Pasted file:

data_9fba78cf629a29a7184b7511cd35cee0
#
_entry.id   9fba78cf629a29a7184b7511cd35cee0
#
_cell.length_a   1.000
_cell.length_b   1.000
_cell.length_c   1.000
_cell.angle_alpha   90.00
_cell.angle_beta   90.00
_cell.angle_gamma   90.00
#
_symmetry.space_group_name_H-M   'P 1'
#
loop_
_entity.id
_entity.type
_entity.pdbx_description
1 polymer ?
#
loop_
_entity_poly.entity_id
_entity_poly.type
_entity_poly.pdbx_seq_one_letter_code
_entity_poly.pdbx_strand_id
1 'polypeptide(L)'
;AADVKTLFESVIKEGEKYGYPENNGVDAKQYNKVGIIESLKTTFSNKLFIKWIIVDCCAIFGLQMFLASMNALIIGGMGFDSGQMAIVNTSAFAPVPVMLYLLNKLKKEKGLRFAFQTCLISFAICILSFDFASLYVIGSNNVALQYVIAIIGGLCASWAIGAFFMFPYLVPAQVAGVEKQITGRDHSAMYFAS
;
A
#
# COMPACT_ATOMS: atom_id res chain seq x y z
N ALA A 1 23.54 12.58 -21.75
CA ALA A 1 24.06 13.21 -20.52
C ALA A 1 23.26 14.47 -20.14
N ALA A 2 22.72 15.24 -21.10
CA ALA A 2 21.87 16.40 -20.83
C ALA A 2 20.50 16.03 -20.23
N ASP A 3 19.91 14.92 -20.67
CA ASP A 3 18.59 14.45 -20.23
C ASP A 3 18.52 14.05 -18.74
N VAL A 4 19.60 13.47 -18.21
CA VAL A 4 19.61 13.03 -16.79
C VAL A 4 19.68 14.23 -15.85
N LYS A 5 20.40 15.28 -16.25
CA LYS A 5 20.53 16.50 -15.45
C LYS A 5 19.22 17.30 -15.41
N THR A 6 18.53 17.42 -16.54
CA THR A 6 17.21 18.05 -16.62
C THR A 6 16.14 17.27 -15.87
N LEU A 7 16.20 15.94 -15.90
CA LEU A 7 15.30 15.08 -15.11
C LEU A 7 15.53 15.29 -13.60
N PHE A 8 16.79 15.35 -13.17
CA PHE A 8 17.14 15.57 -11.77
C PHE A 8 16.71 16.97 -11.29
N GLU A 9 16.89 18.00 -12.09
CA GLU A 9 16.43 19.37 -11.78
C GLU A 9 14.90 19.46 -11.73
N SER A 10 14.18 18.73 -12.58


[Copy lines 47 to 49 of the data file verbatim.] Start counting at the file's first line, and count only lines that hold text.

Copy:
CA THR A 6 17.21 18.05 -16.62
C THR A 6 16.14 17.27 -15.87
N LEU A 7 16.20 15.94 -15.90